Never10 – New utility to prevent Windows 10 upgrades

March 29, 2016 – 5:03 PM

Steve at GRC put together a utility that configures older versions of Windows to never upgrade to Windows 10.  Description from his site:

The name “Never 10” is a bit of an overstatement, since this utility may also be used to easily re-enable Windows operating system automatic upgrading. But the primary reason for using this is to disable Windows’ pestering insistence upon upgrading Windows 7 or 8.1 to Windows 10.

Many users of Windows 7 and 8.1 are happy with their current version of Windows, and have no wish to upgrade to Windows 10. There are many reasons for this, but among them is the fact that Windows 10 has become controversial due to Microsoft’s evolution of their Windows operating system platform into a service which, among other things, aggressively monitors and reports on its users activities. This alone makes many users uncomfortable enough to cause them to choose to wait. In line with this, a few months into 2016, Windows 10 started displaying unsolicited advertisements on its users’ desktops. Others dislike the changes Microsoft made by merging their failed “tiled” smartphone user-interface into the Windows UI. And, finally, some object to being force-fed whatever Microsoft wants and simply wish to choose for themselves.

In July of 2015, responding to the significant user backlash, Microsoft added features to its Windows Update facility which allow it to be configured, on a machine-by-machine basis, to not forcibly upgrade qualifying Windows 7 and 8.1 operating systems to Windows 10. However, Microsoft did not make this configuration simple. It requires the use of the group policy editor (which is not present in some qualifying systems) and/or the system registry. In other words, they created some deep internal configuration options but chose not to provide a simple user-interface to give their users the choice. “Never10” provides that choice.


PETYA Crypto-ransomware Overwrites MBR to Lock Users Out of Their Computers

March 25, 2016 – 7:14 AM

As if encrypting files and holding them hostage is not enough, cybercriminals who create and spread crypto-ransomware are now resorting to causing blue screen of death (BSoD) and putting their ransom notes at system startup—as in, even before the operating system loads. Imagine turning on your computer and instead of the usual Windows icon loading, you get a flashing red and white screen with a skull-and-crossbones instead.

This is the routine of a new crypto-ransomware variant dubbed “Petya” (detected by Trend Micro as RANSOM_PETYA.A). Not only does this malware have the ability to overwrite the affected system’s master boot record (MBR) in order to lock users out, it is also interesting to note that it is delivered to victims via a legitimate cloud storage service (in this case, via Dropbox).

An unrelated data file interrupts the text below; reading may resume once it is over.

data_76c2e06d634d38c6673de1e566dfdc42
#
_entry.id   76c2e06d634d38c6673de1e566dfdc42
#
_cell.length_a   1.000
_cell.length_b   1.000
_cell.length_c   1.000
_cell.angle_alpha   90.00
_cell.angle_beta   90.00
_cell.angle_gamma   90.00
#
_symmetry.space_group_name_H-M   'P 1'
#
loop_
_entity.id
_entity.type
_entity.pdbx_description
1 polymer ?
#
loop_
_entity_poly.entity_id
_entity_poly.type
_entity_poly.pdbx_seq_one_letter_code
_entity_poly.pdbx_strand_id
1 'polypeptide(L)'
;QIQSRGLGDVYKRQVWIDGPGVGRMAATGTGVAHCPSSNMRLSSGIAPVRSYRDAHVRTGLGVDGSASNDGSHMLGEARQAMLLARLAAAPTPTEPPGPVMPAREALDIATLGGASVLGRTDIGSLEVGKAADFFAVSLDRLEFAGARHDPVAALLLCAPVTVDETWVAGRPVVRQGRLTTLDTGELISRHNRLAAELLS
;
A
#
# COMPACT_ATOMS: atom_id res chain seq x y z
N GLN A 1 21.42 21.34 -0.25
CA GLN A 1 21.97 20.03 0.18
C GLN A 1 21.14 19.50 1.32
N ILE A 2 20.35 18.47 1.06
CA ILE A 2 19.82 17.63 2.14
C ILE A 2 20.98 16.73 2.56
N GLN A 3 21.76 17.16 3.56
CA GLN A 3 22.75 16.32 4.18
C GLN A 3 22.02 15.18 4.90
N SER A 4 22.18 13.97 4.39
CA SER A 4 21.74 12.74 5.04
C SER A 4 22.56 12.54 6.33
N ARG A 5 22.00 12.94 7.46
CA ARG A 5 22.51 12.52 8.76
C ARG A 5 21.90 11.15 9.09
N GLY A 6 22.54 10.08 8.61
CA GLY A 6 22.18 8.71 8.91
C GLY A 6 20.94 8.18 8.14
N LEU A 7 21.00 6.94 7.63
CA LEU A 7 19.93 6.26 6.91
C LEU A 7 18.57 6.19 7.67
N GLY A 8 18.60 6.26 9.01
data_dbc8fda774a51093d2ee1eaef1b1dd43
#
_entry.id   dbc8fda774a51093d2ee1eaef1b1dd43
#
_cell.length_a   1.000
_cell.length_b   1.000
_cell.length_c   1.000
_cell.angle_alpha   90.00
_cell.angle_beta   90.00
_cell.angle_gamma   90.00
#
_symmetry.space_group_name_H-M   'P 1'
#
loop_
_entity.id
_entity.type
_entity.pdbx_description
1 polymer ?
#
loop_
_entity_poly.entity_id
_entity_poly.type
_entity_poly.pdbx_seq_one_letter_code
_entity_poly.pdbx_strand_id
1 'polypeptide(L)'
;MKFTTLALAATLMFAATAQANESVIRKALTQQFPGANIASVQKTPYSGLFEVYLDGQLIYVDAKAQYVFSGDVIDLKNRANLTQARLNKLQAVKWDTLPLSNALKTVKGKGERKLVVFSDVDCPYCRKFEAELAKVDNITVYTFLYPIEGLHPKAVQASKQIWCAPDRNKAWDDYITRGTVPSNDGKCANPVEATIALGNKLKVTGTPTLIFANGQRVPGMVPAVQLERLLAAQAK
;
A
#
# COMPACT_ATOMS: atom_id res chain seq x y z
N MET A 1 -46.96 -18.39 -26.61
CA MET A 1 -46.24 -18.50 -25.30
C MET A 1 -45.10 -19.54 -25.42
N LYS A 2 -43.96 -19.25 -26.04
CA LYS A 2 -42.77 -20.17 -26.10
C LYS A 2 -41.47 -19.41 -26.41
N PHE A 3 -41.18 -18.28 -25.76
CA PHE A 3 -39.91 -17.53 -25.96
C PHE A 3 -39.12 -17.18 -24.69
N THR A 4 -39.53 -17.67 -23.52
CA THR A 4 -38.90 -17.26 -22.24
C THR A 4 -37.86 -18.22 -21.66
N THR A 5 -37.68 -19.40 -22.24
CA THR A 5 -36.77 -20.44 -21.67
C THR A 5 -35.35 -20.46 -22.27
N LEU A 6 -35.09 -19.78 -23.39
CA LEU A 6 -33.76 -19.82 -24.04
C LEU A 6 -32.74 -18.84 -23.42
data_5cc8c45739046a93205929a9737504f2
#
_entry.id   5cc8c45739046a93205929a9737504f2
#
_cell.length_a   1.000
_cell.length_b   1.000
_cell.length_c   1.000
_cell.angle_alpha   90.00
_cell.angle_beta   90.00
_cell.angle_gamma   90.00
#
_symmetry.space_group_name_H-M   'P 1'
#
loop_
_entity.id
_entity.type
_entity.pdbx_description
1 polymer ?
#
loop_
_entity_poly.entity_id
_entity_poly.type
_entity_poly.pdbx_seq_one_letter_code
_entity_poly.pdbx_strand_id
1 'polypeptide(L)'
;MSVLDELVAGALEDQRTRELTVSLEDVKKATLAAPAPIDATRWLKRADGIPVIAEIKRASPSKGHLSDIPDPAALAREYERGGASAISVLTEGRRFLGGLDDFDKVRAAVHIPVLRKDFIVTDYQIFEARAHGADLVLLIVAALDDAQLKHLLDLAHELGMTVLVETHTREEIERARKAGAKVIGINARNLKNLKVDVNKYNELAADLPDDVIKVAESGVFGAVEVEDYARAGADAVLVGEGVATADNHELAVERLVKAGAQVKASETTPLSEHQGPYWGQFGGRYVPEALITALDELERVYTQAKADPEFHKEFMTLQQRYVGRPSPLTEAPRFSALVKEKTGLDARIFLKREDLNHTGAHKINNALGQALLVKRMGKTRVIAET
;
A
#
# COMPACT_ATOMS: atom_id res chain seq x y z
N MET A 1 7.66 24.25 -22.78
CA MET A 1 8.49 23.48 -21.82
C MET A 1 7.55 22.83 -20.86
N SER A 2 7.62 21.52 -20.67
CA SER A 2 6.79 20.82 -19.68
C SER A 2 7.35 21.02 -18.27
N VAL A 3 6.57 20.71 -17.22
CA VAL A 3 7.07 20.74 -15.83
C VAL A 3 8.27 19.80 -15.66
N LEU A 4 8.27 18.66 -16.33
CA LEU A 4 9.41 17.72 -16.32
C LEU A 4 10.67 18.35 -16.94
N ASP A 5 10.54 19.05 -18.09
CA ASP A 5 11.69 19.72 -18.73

We do note that this isn’t the first time that malware has abused a legitimate service for its own gain; however, this is the first time (in a long time) that leads to crypto-ransomware infection. It is also a departure from the typical infection chain, wherein the malicious files are attached to emails or hosted in malicious sites and delivered by exploit kits.


Qubes OS 3.1 Overview/Demo

March 20, 2016 – 10:26 AM

Here is an excellent overview of Qubes OS, which I am mostly converting over to for my everyday operating system.

What is Qubes OS?  From it’s own website:

Qubes is a security-oriented operating system (OS). The OS is the software which runs all the other programs on a computer. Some examples of popular OSes are Microsoft Windows, Mac OS X, Android, and iOS. Qubes is free and open-source software (FOSS). This means that everyone is free to use, copy, and change the software in any way. It also means that the source code is openly available so others can contribute to and audit it.

More information:

Pwn2Own 2016: Chrome, Edge, and Safari hacked, $460,000 awarded in total

March 19, 2016 – 11:14 AM

Once again, major browsers fell at the two-day security contest Pwn2Own. Security flaws in Google Chrome, Microsoft Edge, and Apple Safari were all successfully exploited. A total of $460,000 was awarded for 21 vulnerabilities across the three browsers as well as Windows, OS X, and Flash. Last year’s total was $557,500.

Pwn2Own has been held annually since 2007 at the CanSecWest security conference. The goal is to exploit widely used software and mobile devices with vulnerabilities that have not yet been publicly disclosed, in exchange for the device in question and cash prizes. The name is derived from the fact that contestants must “pwn” (another way to say “hack”) the device in order to “own” it (win it).

Of the trio, Chrome fared the best. Two attempts were made to hack Google’s browser: One failed and one was deemed a partial success. The successfully exploited vulnerability in Chrome had already been independently reported to Google, so it wasn’t given full points.


Google Security Expert Criticizes Meaningless Antivirus Excellence Awards

March 15, 2016 – 7:50 PM

Over the weekend, one of Google’s top security researchers, Tavis Ormandy, published a blog post in which he criticized antivirus certification programs that award meaningless prizes to flawed security products.

His problem came from the fact that at this year’s RSA security conference held at the start of March, Verizon’s ICSA Labs awarded Comodo the 2016 Excellence in Information Security Testing Award.

The irony of this award wasn’t lost on him, nor us, if we take into account that since last December, Mr. Ormandy has been unearthing security flaws in Comodo’s Antivirus products on a regular basis.